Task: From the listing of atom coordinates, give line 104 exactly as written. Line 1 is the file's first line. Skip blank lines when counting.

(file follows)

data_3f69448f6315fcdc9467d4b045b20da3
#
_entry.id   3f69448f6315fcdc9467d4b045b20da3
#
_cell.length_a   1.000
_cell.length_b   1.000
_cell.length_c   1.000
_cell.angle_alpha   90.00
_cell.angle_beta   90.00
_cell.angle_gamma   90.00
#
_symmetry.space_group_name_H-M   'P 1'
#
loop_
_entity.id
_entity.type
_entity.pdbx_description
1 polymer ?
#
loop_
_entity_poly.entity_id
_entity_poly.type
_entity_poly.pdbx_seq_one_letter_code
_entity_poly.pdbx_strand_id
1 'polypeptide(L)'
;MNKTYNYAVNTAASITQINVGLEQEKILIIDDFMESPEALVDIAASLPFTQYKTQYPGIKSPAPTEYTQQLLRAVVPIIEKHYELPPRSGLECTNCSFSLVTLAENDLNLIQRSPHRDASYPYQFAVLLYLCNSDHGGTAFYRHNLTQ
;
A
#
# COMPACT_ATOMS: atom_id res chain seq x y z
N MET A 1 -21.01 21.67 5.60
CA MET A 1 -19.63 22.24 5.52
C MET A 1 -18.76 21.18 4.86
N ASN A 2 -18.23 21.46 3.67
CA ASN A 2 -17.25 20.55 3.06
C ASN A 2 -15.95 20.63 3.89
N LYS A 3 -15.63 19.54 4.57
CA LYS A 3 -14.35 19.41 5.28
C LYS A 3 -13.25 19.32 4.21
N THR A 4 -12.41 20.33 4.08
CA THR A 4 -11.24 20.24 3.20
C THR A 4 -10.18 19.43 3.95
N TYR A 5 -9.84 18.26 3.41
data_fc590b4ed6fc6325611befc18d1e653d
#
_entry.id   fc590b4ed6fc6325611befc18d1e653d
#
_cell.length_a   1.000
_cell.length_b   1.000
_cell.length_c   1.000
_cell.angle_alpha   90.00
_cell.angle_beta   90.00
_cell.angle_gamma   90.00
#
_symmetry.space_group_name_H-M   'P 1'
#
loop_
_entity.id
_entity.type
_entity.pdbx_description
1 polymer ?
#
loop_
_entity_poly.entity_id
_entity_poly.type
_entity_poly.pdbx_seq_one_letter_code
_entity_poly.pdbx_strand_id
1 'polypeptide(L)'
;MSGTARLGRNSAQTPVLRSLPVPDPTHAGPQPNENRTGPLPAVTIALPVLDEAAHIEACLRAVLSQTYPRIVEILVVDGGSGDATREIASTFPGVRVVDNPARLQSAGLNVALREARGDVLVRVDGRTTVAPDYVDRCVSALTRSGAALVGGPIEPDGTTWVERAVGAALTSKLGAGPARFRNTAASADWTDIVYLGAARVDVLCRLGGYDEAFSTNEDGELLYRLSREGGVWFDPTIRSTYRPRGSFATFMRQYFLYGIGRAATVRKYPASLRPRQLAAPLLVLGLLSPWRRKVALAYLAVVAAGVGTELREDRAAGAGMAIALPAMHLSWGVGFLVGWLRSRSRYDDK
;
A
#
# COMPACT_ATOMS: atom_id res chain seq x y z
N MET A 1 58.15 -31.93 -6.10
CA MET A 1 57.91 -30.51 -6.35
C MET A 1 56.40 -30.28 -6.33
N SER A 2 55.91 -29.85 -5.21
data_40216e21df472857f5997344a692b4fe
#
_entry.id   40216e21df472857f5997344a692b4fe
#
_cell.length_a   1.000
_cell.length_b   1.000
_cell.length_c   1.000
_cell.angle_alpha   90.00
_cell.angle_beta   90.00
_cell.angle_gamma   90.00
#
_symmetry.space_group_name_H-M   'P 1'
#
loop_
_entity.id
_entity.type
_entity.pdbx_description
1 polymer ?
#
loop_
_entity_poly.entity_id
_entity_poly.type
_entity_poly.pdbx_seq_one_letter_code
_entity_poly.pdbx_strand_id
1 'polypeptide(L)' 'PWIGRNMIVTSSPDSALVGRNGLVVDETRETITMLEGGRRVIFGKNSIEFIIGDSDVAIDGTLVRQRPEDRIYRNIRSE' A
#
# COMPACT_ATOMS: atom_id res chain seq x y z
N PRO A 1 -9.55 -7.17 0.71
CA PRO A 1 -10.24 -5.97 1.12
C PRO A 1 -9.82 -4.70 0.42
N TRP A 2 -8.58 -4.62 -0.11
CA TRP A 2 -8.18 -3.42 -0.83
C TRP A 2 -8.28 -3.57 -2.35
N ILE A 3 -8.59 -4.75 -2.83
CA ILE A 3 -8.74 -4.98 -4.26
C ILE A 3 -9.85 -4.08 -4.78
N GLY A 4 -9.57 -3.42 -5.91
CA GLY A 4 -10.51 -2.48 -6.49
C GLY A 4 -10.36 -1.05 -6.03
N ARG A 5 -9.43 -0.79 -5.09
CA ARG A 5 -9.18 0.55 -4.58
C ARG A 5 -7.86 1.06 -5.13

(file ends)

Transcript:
# COMPACT_ATOMS: atom_id res chain seq x y z